MEHARG et al v. I-FLOW CORPORATION et al, No. 1:2008cv00184 - Document 277 (S.D. Ind. 2009)

Court Description: ORDER denying AZ Defts' 213 Motion to Reconsider Denial of Protective Order (see Order for details). Signed by Magistrate Judge Tim A. Baker on 9/14/09. (SWM)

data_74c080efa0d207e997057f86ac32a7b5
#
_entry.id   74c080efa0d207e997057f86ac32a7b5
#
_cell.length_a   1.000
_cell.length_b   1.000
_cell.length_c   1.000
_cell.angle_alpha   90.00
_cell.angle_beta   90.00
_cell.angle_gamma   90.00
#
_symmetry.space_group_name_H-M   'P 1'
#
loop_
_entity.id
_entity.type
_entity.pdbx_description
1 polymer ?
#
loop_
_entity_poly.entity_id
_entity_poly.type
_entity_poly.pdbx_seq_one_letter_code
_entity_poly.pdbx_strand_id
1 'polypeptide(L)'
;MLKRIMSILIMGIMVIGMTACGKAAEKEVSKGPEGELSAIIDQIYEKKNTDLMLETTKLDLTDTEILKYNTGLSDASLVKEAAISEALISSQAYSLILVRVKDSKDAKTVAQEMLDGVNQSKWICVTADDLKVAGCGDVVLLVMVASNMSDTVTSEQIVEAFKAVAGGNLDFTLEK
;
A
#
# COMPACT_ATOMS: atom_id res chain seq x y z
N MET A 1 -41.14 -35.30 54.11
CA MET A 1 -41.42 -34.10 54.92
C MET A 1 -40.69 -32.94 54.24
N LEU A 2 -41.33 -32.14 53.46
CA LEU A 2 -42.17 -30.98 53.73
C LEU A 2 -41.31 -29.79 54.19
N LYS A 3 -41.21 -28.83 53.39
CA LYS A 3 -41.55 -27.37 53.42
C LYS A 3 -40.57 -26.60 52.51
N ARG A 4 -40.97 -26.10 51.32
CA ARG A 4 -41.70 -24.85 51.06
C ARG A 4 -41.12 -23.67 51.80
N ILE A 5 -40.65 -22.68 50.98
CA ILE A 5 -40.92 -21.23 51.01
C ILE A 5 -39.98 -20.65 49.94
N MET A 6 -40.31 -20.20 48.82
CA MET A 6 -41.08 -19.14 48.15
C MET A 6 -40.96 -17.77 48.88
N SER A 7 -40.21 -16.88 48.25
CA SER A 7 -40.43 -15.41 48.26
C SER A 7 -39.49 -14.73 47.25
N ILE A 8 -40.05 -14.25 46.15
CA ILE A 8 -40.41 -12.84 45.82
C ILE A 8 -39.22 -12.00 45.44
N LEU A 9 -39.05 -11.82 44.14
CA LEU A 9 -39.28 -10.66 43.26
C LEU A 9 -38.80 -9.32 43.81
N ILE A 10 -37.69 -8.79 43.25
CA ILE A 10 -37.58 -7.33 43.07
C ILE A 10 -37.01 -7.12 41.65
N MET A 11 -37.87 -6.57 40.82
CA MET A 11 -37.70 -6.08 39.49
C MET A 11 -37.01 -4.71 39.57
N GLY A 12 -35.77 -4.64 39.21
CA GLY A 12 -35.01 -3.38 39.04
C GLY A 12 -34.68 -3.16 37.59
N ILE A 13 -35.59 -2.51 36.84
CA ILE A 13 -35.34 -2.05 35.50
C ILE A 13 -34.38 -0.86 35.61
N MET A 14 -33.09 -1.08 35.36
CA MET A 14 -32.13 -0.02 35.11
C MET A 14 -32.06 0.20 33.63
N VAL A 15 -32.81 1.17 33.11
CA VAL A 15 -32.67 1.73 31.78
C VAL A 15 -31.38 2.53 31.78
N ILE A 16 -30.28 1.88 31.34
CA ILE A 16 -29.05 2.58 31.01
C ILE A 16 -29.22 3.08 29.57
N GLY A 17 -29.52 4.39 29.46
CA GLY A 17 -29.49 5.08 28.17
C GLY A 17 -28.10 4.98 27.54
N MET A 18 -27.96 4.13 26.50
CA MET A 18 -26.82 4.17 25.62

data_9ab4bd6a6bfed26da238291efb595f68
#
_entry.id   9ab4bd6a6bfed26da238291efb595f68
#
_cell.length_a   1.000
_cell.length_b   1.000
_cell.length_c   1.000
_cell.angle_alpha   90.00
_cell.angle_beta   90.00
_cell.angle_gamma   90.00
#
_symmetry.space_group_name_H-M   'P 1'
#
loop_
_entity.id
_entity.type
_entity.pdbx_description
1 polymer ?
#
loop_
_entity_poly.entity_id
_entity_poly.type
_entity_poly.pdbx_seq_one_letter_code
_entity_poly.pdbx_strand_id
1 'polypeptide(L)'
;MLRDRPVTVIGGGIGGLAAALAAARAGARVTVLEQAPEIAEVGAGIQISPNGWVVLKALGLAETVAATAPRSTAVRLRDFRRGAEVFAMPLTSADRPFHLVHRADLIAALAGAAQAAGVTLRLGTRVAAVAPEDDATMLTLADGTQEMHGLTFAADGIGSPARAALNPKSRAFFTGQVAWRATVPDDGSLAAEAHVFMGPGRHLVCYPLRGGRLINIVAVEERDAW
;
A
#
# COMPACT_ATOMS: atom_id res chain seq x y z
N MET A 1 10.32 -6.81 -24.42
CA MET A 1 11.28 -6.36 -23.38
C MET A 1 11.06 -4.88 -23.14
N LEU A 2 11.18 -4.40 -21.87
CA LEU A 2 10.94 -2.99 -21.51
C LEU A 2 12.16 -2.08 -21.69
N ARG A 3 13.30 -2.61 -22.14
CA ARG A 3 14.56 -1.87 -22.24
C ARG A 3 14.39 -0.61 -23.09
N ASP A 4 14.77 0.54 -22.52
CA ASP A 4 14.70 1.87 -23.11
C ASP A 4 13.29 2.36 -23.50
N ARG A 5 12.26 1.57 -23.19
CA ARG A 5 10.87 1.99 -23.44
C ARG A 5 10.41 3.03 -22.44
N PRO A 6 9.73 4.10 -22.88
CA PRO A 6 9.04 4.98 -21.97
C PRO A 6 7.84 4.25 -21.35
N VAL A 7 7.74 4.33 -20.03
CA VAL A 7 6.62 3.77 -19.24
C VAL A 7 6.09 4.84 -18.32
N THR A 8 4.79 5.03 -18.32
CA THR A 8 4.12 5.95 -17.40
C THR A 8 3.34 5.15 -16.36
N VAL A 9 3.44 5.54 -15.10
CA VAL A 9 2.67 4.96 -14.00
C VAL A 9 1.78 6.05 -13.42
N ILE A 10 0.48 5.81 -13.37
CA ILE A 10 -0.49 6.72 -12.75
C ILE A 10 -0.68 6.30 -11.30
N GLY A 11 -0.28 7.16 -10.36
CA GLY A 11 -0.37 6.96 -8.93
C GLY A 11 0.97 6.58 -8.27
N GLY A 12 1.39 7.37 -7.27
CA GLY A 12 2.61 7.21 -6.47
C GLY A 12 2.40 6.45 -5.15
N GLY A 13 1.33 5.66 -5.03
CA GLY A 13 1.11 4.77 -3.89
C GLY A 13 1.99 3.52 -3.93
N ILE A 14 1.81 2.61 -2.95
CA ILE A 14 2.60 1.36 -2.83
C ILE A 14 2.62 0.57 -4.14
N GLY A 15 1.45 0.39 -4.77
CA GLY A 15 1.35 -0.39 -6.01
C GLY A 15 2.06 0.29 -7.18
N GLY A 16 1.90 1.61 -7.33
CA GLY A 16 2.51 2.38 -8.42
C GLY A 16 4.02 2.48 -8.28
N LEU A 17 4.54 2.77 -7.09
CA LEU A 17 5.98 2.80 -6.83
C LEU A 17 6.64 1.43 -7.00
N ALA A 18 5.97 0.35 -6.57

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MEHARG et al v. I-FLOW CORPORATION et al Doc. 277 UNITED STATES DISTRICT COURT SOUTHERN DISTRICT OF INDIANA INDIANAPOLIS DIVISION JENSEN MEHARG and her parents ROBIN MEYER and MICHAEL MEHARG, ) ) ) Plaintiffs, ) ) vs. ) ) ASTRAZENECA PHARMACEUTICALS LP, ) ASTRAZENECA LP, and ZENECA ) HOLDINGS, INC., ) ) Defendants. ) 1:08-cv-0184-DFH-TAB ORDER ON ASTRAZENECA DEFENDANTS’ MOTION TO RECONSIDER DENIAL OF PROTECTIVE ORDER Defendants AstraZeneca Pharmaceuticals LP, AstraZeneca LP, and Zeneca Holdings, Inc. (“AZ Defendants”), have asked the Court to reconsider its June 26, 2009, ruling on AZ Defendants’ motion for a protective order ordering production of the documents sought in Plaintiffs’ third request for production.1 [Docket No. 213.] AZ Defendants base their motion for reconsideration on their Daubert motion, filed after the Court’s June 26 ruling. [Docket No. 213 at 2.] AZ Defendants’ Daubert motion asks the Court to exclude or limit the testimony of Plaintiffs’ expert, Dr. Suzanne Parisian, as it relates to “drug equivalency.” [Id.] AZ Defendants argue that if Dr. Parisian’s testimony regarding “drug equivalency” is excluded, the documents sought in Plaintiffs’ third request for production 1 Plaintiffs’ third request for production seeks the following documents from AZ Defendants: “(1) [a]ll regulatory approval documents, and communications with the FDA, concerning those AstraZeneca drugs used in infusion pain pumps including bipivacaine, ropivacaine and lidocaine”; and (2) internal memoranda discussing the risks of chondrolysis by any “-caine” drug. [Docket No. 149 at 2]. Dockets.Justia.com relating to drugs other than Sensorcaine are not relevant. [Id. at 1-2.] Plaintiffs answer that the proper standard regarding AZ Defendants’ production of the requested documents is discoverability. [Docket No. 230 at 2.] Plaintiffs note that the Court expressly rejected AZ Defendants’ relevancy and undue burden arguments in light of Dr. Parisian’s report as well as Dr. Geller’s testimony and the medical literature. [Id. at 6.] Additionally, Plaintiffs contend that AZ Defendants’ motion to reconsider is not the proper remedy as the evidence AZ Defendants rely on in their Daubert motion was available to AZ Defendants while briefing their motion for protective order. [Id.] Plaintiffs point out that a motion to reconsider cannot be used to “provide the movant with a second-bite at the apple,” or to expand upon prior arguments with evidence that was available to the movant during previous briefing. [Id. at 6.] A motion to reconsider an order is procedurally permissible “when there is newly discovered evidence.” Harrington v. City of Chicago, 433 F.3d 542, 546 (7th Cir. Ill. 2006). Motions to reconsider can not be used to present “evidence that could have been presented” prior to the original order being entered. Obriecht v. Raemisch, 517 F.3d 489, 494 (7th Cir. 2007). Rule 59(e) places a burden on the movant to “clearly establish” the grounds for amending a previous order. Harrington, 433 F.3d at 546. AZ Defendants assert a motion to reconsider is proper in light of their Daubert motion which relies, in part, on information obtained during Dr. Parisian’s deposition that occurred after briefing on the June 26 Order was closed. [Docket No. 230 at 2.] Neither party contests that the central issue in this dispute is “[w]hat notice AZ Defendants had, and when.” [Docket No. 213 at 2; Docket No. 230 at 1.] Plaintiffs argue 2 information sought in their third request for production bears on what notice AZ Defendants may have had regarding potential danger of the local anesthetic Sensorcaine, and that the relevancy of this information outweighs AZ Defendants’ burden of production. To support relevancy, Plaintiffs offer the testimony of Dr. Parisian, Dr. Geller, medical literature, and the recent deposition of AstraZeneca regulatory expert Dr. Thomas Garvey. [Docket 230 at 3-4.] Although AZ Defendants dispute Dr. Parisian’s credibility, for purposes of discoverability, Plaintiffs have met the low hurdle of relevancy. In support of their contention on reconsideration that Plaintiffs’ requests are unduly burdensome, AZ Defendants cite Joseph F. Fedgchin’s testimony that a preliminary search of a “small subset” of Plaintiffs’ discovery requests returned approximately 11,000 documents. [Docket No. 213 at 1.] AZ Defendants propose that this large number could be reduced by restricting Plaintiffs’ requested production to AZ Defendants “global safety database.” [Docket No. 242 at 6]. Additionally, AZ Defendants continue to rely on their relevancy arguments to demonstrate the Plaintiffs’ requested production is unduly burdensome. The Court rejected this argument previously and the AZ Defendants have failed to set forth a sufficient basis to reconsider this conclusion. Restricting Plaintiffs’ requested production to AZ Defendants’ “global safety database” is overly limiting. As such, AZ Defendants have failed on reconsideration to demonstrate with specificity how Plaintiffs’ third request for production is unreasonably cumulative, unduly burdensome or could be obtained from a more convenient source. Accordingly, the documents sought by Plaintiffs in their third request for production are discoverable. The Court recognizes AZ Defendants’ renewed concern that Plaintiffs have 3 requested the same information in different places and thus the Court reasserts that AZ Defendants need only produce the information to Plaintiffs once. AZ Defendants shall produce the documents sought in the third request for production within 30 days of the date of this order. AZ Defendants’ motion to reconsider denial of protective order [Docket No. 213] is denied. Dated: 09/14/2009 _______________________________ Tim A. Baker United States Magistrate Judge Southern District of Indiana 4 Copies to: Arend J. Abel COHEN & MALAD LLP aabel@cohenandmalad.com Bonnie L. Gallivan ICE MILLER LLP gallivan@icemiller.com Geoffrey M. Coan WILSON ELSER MOSKOWITZ EDELMAN & DICKER, LLP geoffrey.coan@wilsonelser.com Robert L. Gauss ICE MILLER LLP gauss@icemiller.com Jeff S. Gibson COHEN & MALAD LLP jgibson@cohenandmalad.com John J. Cord JANET JENNER & SUGGS LLC jcord@medlawlegalteam.com Dina M. Cox LEWIS & WAGNER dcox@lewiswagner.com Charles P. Goodell Jr GOODELL DEVRIES LEECH & DANN LLP cpg@gdldlaw.com Jessica Benson Cox ICE MILLER LLP jessica.cox@icemiller.com Jeffrey H. Horowitz KAYE SCHOLER LLP jhorowitz@kayescholer.com John P. Daly Jr. COHEN & MALAD LLP jdaly@cohenandmalad.com Robert K. Jenner JANET JENNER & SUGGS LLC rjenner@medlawlegalteam.com Elizabeth J. Doepken COHEN & MALAD LLP edoepken@cohenandmalad.com Brian Ketterer JANET JENNER & SUGGS, LLC bketterer@medlawlegalteam.com Audra Jae Ferguson-Allen ICE MILLER LLP audra.ferguson-allen@icemiller.com Maynard Kirpalani WILSON ELSER MOSKOWITZ EDELMAN & DICKER, LLP maynard.kirpalani@wilsonelser.com Amy K. Fisher ICE MILLER LLP amy.fisher@icemiller.com Gregory L. Laker COHEN & MALAD LLP glaker@cohenandmalad.com James J. Freebery IV McCARTER & ENGLISH, LLP jfreebery@mccarter.com Irwin B. Levin COHEN & MALAD LLP ilevin@cohenandmalad.com 5 Lee B. McTurnan BINGHAM MCHALE LLP lmcturnan@binghammchale.com Kimberly C. Metzger ICE MILLER LLP kimberly.metzger@icemiller.com Kameelah Shaheed-Diallo LEWIS WAGNER LLP kshaheed-diallo@lewiswagner.com C. Calvin Warriner III SEARCY DENNEY SCAROLA BARNHART & SHIPLEY, P.A. ccw@searcylaw.com Katherine A. Winchester ICE MILLER LLP winchest@icemiller.com 6